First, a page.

A Review of The Vision #4 – From Bad to Worse

The Vision #4 (2016)TITLE: The Vision #4
AUTHOR: Tom King
PENCILLER: Gabriel Hernandez Walta
PUBLISHER: 
Marvel
PRICE: $3.99
RELEASED: February 3, 2016

By Rob Siebert
Editor, Fanboy Wonder

When I looked at the first issue of The Vision a few months back, I talked about an ominous, unsettling vibe that something very bad was going to happen. And make no mistake about it, bad things have happened, and it only seems to be getting worse.

The Vision’s children are sent back to school following Vin’s violent incident with another student. Thus, it’s all the more unlikely when Viv shares a sweet moment with that same student. But what isn’t so sweet is what’s happening with Virginia, and the mysterious voyeur who captured her burying Grim Reaper’s corpse mere minutes after she killed him. Before this issue ends, blood is shed once again.

The Vision #4, football sceneAs usual, King and Walta give us the Vision family’s warped version of suburban life. That creepy, bizarre, Twilight Zone-ish spin on things is a huge part of what’s made this series such a creative success. We open the issue with Vin and Viv playing with a football, and Vision joins them moments later. It’s a nice Rockwellian scenario that’s perfect for what King and Walta have created for us. We even get a Peanuts homage with a bait-and-switch about kicking the ball. But what makes it a great Vision scene is the way the characters talk to each other. They’re trying to be a family, but they talk like the machines they are.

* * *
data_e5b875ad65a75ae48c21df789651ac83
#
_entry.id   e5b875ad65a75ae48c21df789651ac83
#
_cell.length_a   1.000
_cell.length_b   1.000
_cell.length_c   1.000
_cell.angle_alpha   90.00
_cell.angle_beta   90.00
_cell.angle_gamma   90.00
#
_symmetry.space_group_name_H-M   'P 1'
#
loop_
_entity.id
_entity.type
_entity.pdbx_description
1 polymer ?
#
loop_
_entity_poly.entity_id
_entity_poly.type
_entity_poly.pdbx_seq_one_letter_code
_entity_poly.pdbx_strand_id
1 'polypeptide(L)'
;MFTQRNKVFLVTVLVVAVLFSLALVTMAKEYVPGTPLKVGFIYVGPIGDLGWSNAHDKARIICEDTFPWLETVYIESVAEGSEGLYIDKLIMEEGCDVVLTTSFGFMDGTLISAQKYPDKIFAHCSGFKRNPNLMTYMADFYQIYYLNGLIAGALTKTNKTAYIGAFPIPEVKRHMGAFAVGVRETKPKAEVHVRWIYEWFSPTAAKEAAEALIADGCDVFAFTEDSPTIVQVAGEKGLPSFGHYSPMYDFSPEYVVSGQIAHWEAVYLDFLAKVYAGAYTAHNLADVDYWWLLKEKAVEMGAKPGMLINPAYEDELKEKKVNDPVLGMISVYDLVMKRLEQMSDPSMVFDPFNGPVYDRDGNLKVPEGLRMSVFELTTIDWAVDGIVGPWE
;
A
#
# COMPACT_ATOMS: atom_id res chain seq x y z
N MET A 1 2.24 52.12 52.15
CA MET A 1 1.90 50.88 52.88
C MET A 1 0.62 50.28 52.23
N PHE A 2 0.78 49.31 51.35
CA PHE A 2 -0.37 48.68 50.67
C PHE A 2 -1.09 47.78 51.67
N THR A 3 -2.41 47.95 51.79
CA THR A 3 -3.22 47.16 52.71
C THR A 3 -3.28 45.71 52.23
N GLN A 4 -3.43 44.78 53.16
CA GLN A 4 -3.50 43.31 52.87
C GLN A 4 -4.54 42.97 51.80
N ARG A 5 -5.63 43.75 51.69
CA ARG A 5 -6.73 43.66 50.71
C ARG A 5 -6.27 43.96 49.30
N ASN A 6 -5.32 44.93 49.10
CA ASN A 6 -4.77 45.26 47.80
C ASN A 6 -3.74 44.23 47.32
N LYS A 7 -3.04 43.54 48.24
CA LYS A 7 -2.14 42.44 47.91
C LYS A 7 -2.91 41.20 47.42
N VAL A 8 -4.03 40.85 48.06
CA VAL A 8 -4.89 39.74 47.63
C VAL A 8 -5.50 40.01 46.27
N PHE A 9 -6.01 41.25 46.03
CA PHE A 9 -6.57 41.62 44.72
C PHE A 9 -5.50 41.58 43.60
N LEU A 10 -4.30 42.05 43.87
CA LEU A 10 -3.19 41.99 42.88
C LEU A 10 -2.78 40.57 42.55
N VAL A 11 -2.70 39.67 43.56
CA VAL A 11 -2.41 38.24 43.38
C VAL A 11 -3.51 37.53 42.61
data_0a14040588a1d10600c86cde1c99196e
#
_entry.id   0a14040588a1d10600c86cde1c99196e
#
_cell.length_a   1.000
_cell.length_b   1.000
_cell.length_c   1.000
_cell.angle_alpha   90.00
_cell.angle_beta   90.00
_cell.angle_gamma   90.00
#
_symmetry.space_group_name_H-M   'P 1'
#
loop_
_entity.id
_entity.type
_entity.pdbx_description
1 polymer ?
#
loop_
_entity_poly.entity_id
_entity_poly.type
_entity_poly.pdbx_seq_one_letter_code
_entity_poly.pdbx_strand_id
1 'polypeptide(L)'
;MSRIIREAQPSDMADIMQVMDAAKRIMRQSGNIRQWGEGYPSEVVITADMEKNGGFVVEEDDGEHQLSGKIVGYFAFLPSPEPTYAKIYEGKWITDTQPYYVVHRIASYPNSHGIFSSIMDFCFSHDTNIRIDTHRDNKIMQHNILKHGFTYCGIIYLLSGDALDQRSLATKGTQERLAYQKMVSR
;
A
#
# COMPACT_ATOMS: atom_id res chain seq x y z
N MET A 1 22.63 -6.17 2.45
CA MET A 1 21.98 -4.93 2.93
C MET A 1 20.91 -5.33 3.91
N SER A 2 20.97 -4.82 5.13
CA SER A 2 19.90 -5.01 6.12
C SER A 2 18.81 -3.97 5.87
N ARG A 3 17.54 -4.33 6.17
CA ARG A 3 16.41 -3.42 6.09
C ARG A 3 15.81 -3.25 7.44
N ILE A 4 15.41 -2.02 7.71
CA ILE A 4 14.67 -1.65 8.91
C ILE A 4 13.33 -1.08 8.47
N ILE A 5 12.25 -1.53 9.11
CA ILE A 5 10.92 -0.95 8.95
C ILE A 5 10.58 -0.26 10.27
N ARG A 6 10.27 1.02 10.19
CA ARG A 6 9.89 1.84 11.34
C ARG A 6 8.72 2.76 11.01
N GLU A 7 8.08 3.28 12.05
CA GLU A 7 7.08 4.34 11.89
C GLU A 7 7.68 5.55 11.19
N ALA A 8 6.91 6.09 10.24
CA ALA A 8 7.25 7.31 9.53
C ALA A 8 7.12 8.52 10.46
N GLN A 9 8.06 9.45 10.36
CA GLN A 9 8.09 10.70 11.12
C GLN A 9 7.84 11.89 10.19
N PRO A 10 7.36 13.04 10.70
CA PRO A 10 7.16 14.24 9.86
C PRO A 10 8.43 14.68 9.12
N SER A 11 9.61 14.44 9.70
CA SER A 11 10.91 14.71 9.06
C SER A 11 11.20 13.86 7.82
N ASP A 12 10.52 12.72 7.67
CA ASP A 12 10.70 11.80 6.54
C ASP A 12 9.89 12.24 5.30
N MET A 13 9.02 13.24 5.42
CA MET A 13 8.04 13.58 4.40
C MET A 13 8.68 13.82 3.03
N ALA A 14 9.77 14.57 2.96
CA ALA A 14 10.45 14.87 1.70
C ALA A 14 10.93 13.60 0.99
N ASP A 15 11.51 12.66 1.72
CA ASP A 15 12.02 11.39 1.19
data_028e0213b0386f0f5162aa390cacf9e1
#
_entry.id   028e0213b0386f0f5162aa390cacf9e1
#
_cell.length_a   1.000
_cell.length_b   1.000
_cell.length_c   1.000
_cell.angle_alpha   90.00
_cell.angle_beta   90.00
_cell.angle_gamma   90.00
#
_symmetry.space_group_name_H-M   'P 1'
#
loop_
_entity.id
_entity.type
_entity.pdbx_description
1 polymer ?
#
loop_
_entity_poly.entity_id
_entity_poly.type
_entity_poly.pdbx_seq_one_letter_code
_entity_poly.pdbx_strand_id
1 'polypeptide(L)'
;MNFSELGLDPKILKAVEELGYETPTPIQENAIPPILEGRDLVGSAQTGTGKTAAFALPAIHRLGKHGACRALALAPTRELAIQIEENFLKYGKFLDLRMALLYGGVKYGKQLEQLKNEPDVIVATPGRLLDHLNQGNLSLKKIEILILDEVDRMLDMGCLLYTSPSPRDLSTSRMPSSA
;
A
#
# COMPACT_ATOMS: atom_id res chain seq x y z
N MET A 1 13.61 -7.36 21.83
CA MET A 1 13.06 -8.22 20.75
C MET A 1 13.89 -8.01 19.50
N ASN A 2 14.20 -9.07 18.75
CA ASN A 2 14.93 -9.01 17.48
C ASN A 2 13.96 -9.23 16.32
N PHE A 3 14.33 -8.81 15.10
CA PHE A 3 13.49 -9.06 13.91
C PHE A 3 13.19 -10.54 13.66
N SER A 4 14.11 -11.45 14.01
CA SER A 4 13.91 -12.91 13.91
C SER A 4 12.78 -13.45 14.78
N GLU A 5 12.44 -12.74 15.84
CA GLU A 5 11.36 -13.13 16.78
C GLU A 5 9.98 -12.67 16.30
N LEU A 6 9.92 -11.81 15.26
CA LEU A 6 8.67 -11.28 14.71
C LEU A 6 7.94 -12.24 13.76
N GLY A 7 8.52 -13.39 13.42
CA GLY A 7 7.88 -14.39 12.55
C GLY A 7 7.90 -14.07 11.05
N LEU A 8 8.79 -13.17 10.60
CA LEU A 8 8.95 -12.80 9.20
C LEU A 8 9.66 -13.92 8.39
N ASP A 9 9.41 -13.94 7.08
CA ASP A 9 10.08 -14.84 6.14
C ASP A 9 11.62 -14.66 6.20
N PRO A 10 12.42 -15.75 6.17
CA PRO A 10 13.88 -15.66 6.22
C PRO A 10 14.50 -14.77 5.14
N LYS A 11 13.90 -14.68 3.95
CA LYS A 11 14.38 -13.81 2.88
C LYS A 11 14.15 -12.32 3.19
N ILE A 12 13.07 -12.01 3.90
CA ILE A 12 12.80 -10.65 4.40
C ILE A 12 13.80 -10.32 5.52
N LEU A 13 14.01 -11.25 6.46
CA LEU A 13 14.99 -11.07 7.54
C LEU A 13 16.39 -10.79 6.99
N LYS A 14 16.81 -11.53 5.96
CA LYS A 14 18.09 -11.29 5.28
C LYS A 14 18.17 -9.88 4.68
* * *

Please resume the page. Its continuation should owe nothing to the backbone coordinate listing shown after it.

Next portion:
Let’s look at some dialogue from Vin and Viv…

– “That was entirely unfair! The ball was thrown by father for me!”

– “Now brother, fairness is a simple mathematically determined balance, the lowest form of justice. Preeminence, however, is the assertion of complex covenants over instinctual norms. The highest form of justice.” 

Who talks like this? No one human, that’s for sure. This scene is also a great illustration of the inherent element of tragedy in this book. We know no matter how hard this family tries, they’ll never truly achieve the normalcy they’re striving for. But they keep trying…